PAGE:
• St. Patrick’s, Roman Catholic Church, Barrow island, Rev. Richard Ryan; 9.30 a.m. & 6.30 p.m.

 

  • Presbyterian Church of England (Trinity), School street, Rev. William Hay B.D.; 11 a.m. & 6.30 p.m.; Wed. 7.30 p.m.
  • Baptist, Abbey road, Rev. William Walker; 10.30 a.m. & 6 p.m.; Wed. 7.30 p.m. 920.
  • Bible Christian, Methodist, Boose road, Rev. Isaac Leaver; 10.30 a.m. & 6 p.m. 600.
  • Congregational, Hindpool road, Rev. Thos. J. Barker; 10.30 a.m. & 6.30 p.m.; Wed. 7.30 p.m. 660.
  • Congregational, Ainslie street, Abbey road (Emmanuel); 10.30 a.m. & 6.30 p.m.; Wed. 8 p.m. 350.
  • Congregational Mission, Vickerstown, Mr. John Green, missioner; 11 a.m. & 6 p.m.
  • Catholic Apostolic, Ramsden street, various; 10.15 & 10.45 a.m. & 5.15 & 6 p.m.
  • Gospel Hall, Abbey road, 10.45 a.m. & 6.30 p.m.; Wed. Thur. 6 sat. 7.30 p.m.
  • Methodist Free Church, Allison street, Rev. James Christoper Brewitt; 11 a.m. & 6.30 p.m.; Wed 8 p.m. 550.
  • Methodist New Connexion, Abbey road, Rev. John W. Sims; 10.30 a.m. & 6 p.m.; Thur. 7 p.m. 925.

Primitive Methodists: -

  • Rev. John Wm. Lisle (supt.) & Rev. Joseph Grainger. Hartington street; 10.30 a.m. & 6 p.m.; Mon. Wed. & Fri. 7 p.m. 300.
  • Marsh street; 10.30 a.m. & 6 p.m.; Wed. 7 & 8 p.m. 400.
  • Forshaw street; 10.30 a.m. & 6 p.m.; Tues. 7.30 p.m. 480.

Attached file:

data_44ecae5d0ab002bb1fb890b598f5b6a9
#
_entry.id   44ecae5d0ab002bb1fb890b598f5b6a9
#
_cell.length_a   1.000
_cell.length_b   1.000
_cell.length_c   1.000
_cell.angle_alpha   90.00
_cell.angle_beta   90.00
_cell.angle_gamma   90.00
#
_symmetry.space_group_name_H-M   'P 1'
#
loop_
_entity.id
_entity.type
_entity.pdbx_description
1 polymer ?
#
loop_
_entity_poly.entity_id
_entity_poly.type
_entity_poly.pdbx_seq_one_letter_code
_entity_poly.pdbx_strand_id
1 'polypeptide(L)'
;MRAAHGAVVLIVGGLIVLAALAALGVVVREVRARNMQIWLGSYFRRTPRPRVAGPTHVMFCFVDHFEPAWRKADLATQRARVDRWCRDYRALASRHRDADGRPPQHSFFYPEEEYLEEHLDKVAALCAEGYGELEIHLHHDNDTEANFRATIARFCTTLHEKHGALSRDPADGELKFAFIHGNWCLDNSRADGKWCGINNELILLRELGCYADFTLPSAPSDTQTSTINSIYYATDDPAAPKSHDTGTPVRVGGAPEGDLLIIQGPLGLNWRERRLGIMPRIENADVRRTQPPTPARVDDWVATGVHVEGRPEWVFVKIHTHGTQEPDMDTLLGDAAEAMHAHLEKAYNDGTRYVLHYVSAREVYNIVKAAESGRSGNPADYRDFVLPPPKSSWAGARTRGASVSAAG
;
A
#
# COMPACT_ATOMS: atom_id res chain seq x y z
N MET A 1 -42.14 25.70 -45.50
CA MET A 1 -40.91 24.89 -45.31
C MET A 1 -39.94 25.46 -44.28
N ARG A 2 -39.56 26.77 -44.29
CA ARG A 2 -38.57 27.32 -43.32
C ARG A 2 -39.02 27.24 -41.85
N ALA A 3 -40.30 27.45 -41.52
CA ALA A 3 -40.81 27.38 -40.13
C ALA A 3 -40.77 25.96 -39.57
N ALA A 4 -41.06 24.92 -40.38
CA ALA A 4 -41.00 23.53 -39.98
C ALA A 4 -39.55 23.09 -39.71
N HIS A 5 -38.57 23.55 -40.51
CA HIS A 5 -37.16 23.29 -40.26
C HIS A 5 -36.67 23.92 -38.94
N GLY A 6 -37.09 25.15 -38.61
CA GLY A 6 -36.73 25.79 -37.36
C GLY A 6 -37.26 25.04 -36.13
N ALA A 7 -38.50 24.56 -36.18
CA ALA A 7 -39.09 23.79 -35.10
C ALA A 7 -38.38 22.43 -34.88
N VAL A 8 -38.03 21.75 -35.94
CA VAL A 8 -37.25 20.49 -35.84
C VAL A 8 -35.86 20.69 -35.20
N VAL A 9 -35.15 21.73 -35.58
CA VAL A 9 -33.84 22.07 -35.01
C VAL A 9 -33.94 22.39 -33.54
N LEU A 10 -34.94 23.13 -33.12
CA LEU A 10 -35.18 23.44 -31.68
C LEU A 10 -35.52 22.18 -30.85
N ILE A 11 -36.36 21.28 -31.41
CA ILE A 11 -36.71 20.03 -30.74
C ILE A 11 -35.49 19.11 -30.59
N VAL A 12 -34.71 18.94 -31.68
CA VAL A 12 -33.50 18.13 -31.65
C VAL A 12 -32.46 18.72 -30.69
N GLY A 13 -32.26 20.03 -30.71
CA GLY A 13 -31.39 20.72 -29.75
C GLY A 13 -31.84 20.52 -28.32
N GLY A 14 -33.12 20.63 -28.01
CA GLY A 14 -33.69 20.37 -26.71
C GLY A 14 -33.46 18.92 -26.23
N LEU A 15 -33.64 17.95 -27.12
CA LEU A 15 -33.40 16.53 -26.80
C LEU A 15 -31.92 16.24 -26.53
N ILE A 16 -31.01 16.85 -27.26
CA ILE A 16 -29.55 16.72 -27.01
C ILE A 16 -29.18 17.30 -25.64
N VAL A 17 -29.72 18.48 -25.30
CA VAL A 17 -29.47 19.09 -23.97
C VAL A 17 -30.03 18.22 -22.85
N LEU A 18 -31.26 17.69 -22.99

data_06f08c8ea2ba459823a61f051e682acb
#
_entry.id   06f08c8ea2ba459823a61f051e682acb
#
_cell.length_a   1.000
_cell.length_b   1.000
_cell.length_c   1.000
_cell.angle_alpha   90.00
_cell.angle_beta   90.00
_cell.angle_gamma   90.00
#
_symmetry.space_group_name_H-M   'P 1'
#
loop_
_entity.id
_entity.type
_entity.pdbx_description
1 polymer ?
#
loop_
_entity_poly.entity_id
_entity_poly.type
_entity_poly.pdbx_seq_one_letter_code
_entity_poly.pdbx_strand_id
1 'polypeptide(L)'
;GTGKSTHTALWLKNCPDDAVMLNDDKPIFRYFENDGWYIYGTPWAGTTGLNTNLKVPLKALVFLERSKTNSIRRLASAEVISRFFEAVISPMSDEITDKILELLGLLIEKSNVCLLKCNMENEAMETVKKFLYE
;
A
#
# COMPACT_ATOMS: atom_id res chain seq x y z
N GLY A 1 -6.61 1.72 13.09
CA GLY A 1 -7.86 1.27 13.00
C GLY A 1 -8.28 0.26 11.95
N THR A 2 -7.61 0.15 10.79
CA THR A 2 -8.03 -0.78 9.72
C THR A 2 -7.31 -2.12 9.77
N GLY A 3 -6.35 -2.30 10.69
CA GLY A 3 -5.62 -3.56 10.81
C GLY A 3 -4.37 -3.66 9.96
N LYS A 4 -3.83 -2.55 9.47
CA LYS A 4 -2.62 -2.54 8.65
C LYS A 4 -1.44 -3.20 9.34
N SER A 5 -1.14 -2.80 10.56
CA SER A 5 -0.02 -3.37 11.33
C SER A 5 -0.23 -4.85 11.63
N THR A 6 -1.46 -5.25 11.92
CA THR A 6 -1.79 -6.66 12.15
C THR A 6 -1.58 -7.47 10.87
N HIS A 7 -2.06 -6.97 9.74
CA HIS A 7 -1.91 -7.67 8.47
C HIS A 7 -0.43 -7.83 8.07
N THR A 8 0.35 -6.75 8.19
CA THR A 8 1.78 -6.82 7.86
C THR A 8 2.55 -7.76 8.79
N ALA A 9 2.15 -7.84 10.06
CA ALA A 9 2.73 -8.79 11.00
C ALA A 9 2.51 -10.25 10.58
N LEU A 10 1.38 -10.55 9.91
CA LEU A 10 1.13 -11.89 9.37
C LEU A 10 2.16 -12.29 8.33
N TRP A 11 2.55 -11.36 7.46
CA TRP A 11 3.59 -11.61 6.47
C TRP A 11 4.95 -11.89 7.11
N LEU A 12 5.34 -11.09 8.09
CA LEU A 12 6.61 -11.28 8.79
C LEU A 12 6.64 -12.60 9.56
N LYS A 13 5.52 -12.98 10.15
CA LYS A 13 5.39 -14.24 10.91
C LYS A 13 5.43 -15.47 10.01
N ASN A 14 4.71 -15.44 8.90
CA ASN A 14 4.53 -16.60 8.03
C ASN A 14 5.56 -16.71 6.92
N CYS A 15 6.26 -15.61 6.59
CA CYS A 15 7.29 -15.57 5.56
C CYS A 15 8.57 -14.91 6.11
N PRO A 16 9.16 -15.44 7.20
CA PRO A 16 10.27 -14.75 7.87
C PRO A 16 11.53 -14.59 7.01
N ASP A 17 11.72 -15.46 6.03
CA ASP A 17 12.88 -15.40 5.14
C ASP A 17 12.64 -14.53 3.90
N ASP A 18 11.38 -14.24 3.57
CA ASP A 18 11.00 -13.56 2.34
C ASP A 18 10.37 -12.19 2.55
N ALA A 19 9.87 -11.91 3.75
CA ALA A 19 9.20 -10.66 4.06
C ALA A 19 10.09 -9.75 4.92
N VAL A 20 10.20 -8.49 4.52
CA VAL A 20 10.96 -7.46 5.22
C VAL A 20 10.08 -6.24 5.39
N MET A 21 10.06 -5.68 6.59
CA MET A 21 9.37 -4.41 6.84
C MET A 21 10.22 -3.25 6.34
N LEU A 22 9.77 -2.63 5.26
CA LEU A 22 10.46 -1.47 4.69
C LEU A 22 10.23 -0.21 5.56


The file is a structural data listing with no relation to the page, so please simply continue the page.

Wesleyan Methodists: -

  • Rev. George Hack (supt.), Rev. George Hopper & Rev. A. Stanley Parker.
  • Abbey road; 10.30 a.m. & 6 p.m.; Tues. 7 p.m. 750.
  • Hindpool road; 10.30 a.m. & 6 p.m.; Tues. 7 p.m. 600.
  • Hartington street; 11 a.m. & 6 p.m.; Wed. Thur. & Fri. 7 p.m. 200.
  • Greengate street, 10.30 a.m. & 6 p.m.; Tues. 7 p.m. 450.
  • Boose, 10.30 a.m. & 6 p.m.; Wed. 6.30 p.m. 200.
  • Vickerstown 150.

Spiritualists (Psychological Hall), Dalkeith street, 11 a.m. & 6.30 p.m.; Tues. 7.30 p.m.; Wm. Procter, medium.

Salvation Army, Amphitheatre buildings, Duke street.

Synagogue, Abbey road.

 

SCHOOLS

Education Committee of 26 members; Alfred Barrow, chairman; Southcote M. S. Townsend, vice-chairman; Wyvill C. Hutchinson, sec. Town hall; Arthur T. Hawcridge, director; attendance officers, J. Eiley, 15 Windsor street; J. Walmsley, 28 Dumfries street; F. Goodall, 2 Telford street; James Burdekin, Fife street & C. Sansom, 85 Holker street.